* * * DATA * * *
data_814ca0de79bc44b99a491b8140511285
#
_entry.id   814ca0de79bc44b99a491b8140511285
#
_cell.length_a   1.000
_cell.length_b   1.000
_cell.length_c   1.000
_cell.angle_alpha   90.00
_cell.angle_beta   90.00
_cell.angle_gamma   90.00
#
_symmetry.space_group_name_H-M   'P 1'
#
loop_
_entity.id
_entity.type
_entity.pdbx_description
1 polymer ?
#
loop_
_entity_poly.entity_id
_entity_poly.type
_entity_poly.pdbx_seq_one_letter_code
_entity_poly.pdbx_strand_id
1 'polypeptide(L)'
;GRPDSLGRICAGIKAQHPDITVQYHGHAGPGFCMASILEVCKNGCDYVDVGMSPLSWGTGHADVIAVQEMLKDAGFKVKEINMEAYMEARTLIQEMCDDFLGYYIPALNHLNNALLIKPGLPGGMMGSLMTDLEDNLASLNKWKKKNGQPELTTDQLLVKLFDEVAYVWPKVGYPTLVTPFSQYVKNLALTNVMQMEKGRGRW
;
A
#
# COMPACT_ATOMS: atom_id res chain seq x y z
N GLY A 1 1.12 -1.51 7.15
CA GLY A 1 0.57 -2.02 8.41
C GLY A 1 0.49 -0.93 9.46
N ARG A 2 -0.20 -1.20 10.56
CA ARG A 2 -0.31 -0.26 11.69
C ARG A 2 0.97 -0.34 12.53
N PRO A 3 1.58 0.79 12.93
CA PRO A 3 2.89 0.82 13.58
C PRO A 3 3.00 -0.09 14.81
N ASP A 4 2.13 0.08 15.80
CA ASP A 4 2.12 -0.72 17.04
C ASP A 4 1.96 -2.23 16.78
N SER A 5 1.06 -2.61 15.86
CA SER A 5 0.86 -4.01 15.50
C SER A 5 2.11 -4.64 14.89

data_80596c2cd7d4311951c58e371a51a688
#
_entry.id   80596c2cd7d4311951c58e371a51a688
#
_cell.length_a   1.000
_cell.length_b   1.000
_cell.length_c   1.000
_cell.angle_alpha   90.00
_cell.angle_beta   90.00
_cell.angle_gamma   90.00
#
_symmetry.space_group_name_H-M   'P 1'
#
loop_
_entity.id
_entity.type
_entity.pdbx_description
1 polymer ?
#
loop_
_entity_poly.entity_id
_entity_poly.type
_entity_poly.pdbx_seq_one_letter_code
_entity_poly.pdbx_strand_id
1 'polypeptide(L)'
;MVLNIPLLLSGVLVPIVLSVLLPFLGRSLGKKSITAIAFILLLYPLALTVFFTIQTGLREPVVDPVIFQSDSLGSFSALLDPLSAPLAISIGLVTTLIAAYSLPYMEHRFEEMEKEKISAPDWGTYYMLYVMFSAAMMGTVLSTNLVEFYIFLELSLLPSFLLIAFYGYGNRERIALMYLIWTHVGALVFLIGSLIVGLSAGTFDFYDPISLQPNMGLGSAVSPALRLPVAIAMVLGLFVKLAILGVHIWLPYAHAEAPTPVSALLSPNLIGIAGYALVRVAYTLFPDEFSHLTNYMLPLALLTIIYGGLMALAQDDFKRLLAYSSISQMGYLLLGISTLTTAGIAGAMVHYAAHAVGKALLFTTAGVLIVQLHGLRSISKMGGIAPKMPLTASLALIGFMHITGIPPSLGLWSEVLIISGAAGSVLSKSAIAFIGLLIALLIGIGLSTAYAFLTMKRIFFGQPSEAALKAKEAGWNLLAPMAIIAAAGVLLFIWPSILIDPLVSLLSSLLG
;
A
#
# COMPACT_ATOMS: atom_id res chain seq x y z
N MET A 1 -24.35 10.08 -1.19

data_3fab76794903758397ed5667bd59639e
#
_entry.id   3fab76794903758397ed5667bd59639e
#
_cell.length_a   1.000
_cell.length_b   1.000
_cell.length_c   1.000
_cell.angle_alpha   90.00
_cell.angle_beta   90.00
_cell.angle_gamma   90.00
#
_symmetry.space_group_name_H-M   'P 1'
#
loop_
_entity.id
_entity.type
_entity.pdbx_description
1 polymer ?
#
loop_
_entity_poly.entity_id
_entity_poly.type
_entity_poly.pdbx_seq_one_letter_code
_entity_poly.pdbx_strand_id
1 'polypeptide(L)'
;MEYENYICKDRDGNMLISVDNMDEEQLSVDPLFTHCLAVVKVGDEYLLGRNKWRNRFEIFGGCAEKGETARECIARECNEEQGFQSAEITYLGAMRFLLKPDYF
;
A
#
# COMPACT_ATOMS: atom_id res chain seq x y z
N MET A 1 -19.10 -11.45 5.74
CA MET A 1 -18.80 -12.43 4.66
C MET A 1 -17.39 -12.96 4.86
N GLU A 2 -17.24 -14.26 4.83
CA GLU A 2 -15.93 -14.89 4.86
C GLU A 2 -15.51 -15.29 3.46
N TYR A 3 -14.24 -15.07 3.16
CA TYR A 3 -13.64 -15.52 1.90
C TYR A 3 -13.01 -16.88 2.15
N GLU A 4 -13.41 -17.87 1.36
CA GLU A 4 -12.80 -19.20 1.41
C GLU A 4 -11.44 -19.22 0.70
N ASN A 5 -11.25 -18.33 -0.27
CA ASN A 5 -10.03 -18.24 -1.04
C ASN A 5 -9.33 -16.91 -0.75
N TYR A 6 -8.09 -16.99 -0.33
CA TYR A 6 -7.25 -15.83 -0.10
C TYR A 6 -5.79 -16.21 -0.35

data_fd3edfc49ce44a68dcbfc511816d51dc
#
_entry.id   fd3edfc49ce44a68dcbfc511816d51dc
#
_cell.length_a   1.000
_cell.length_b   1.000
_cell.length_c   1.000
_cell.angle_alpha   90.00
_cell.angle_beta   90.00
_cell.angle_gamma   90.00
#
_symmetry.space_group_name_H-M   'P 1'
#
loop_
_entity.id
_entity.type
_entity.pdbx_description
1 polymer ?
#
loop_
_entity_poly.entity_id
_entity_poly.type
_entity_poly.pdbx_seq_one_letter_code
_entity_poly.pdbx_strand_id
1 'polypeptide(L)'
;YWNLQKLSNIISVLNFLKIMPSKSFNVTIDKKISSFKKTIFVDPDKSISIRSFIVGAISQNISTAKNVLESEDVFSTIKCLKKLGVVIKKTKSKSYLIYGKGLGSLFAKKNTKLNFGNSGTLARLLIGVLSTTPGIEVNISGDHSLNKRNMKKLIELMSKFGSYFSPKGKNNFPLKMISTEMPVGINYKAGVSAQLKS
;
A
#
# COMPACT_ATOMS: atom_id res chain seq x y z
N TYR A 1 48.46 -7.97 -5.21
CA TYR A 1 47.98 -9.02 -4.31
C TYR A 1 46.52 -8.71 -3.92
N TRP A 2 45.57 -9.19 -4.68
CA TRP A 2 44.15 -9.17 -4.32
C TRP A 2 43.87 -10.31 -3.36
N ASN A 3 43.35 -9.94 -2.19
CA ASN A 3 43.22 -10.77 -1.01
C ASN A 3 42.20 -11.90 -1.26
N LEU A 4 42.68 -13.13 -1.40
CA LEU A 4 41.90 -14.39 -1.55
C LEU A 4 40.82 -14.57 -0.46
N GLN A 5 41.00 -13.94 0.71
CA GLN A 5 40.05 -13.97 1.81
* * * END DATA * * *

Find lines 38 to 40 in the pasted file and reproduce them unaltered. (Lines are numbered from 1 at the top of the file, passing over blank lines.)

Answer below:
CA PRO A 3 2.89 0.82 13.58
C PRO A 3 3.00 -0.09 14.81
N ASP A 4 2.13 0.08 15.80